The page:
It’s October 1967. Cool autumn breezes are blowing across rural north Alabama.
A young woman is ready to step into a health care career. It’s time for her job interview. Dressed in a neatly pressed nursing uniform, she nervously walks through the front door of her local nursing home.
The late Jim Moody, founder of Hanceville Nursing & Rehab Center, sees promise in this 18-year-old. He hires the licensed practical nurse to help his growing business.
Looking back, Charlene Guest didn’t know it would be her last job interview. For 50 years, she’s been a faithful employee of the center. Delivering medicine, serving meals, putting smiles on sad faces. There’s no way of knowing how many miles Charlene has walked up and down these halls. Countless steps on her journey to deliver compassionate care to residents and patients who became her friends.
“It was love at first sight,” Charlene recalls from her first days on the job. “Taking care of an older person won my heart because they were so grateful for what you did for them.”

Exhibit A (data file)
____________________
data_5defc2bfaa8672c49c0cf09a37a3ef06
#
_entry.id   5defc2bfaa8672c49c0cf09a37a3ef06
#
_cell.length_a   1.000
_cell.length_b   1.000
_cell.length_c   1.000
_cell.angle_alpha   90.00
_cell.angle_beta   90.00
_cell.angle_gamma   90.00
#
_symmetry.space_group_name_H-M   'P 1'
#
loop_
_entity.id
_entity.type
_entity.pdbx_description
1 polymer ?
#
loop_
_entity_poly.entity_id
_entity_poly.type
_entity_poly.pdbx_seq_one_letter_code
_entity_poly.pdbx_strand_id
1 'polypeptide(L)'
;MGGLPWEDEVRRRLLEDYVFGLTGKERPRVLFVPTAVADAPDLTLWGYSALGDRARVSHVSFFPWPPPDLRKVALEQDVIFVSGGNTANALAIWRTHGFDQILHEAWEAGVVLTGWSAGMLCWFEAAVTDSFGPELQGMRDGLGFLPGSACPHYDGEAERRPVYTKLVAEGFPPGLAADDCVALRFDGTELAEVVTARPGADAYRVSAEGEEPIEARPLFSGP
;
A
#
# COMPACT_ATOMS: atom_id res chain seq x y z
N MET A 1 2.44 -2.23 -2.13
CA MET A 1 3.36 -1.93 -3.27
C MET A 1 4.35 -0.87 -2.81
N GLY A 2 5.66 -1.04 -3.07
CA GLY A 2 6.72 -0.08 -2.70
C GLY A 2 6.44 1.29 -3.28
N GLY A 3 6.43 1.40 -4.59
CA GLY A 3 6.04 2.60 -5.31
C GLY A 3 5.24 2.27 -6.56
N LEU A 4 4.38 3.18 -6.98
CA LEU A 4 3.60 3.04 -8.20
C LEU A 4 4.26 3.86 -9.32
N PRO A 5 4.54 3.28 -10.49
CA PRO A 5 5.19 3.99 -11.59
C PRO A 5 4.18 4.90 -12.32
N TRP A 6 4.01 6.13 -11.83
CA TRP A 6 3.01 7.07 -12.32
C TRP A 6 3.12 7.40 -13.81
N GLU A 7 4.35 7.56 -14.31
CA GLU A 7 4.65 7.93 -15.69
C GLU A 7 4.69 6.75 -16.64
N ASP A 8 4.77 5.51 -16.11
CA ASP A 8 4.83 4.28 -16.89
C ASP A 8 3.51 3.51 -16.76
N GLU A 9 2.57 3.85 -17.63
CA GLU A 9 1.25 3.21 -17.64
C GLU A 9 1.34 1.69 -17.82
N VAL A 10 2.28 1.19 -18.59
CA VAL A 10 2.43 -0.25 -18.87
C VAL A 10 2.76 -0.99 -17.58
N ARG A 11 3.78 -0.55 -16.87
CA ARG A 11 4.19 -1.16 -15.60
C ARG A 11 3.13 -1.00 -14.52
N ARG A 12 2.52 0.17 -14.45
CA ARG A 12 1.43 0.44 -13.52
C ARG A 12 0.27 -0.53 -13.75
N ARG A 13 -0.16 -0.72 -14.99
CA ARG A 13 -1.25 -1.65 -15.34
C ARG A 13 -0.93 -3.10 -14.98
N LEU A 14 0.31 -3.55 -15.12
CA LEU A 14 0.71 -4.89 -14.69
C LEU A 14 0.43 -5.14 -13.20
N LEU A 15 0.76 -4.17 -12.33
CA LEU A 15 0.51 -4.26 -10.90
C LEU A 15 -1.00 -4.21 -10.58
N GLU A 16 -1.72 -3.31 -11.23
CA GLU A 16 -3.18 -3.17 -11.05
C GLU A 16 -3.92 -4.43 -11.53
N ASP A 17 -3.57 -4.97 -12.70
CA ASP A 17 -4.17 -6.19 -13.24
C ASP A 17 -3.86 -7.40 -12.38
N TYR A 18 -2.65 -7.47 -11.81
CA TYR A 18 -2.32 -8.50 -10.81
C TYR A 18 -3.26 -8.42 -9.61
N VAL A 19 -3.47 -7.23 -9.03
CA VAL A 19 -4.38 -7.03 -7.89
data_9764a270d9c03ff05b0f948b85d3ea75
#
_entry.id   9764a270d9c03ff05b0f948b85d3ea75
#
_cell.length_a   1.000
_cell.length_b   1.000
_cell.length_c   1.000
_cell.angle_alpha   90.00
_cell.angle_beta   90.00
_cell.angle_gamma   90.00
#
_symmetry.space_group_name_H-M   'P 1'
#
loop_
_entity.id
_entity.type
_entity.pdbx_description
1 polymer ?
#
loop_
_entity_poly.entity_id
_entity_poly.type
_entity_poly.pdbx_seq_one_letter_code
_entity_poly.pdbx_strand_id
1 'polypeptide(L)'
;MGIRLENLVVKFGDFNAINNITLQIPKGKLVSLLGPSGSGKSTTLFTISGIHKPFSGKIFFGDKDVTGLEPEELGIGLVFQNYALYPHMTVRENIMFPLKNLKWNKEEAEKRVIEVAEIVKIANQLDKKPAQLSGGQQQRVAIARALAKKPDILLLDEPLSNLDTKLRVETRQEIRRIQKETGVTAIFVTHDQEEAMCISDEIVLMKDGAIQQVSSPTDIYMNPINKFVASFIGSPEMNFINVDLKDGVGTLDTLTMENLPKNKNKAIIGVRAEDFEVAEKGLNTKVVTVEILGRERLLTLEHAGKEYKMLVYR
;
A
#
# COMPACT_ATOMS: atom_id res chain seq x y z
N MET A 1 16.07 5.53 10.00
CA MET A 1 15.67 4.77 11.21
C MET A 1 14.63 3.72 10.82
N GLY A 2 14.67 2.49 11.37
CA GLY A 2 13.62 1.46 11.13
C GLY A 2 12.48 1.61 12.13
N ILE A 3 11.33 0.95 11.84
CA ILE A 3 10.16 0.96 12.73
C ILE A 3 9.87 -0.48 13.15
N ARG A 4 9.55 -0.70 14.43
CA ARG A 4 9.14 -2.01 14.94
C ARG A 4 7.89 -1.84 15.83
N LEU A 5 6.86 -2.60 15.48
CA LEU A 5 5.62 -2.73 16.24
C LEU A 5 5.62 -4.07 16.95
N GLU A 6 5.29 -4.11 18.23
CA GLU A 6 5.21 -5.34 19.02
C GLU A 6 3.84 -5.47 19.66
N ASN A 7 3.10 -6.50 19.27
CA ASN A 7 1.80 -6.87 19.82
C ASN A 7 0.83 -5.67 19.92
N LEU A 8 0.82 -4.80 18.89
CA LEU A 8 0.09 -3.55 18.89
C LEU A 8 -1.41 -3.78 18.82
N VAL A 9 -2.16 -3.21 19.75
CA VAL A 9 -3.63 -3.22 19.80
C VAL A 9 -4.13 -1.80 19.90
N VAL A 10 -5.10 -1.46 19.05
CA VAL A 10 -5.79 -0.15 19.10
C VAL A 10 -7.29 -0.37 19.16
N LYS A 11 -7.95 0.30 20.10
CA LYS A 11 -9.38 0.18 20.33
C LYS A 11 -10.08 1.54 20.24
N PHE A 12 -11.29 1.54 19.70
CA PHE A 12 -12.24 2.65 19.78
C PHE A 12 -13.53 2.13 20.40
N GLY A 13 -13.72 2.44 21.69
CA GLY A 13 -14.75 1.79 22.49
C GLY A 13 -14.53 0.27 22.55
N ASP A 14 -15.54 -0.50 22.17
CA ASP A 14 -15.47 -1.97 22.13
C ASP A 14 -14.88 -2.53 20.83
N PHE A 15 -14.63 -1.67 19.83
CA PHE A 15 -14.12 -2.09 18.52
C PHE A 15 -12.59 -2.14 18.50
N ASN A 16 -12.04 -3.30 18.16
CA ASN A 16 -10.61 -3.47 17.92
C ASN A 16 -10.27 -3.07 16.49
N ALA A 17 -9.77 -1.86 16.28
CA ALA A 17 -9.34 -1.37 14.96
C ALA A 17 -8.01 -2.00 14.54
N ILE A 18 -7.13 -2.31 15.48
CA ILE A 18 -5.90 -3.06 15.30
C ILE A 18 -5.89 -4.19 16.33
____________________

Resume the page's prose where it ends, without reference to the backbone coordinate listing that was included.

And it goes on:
Things were different when Charlene started her career. She’s adapted to a lot of changes. Paper medical charts have been replaced by computers. The heavily starched nursing dresses, aprons and caps gave way to relaxed, comfortable scrubs. The one-size fits all daily schedule for every resident is gone. A culture of person-centered care gives residents more say in their daily activities.
“Things are more precise now. You really have to be diligent with your charting terminology than what it was when I first got out of school,” Charlene says.
One thing that hasn’t changed is Charlene’s commitment to the people she serves.
“They (residents) all want comfort or a kind word or a loving touch. I think you really have to love older people,” Charlene says.
Friends, family, co-workers and the people Charlene cares for gave her a party to mark her 50th anniversary at Hanceville Nursing & Rehab Center. The party surprised Charlene. The gift that will send her on a special trip in November was unexpected as well.
“I don’t have plans for the future. If I’m unable to work, I’ll fold up my tent and go home,” the soon to be 69-year old says while laughing. “Seriously, I think I’ll work at least another year. I need to stay busy. I work 40 hours a week and come in early many days.”
Thank you, Charlene, for making a difference in countless lives. We hope your story is an inspiration to all Alabama nursing home employees.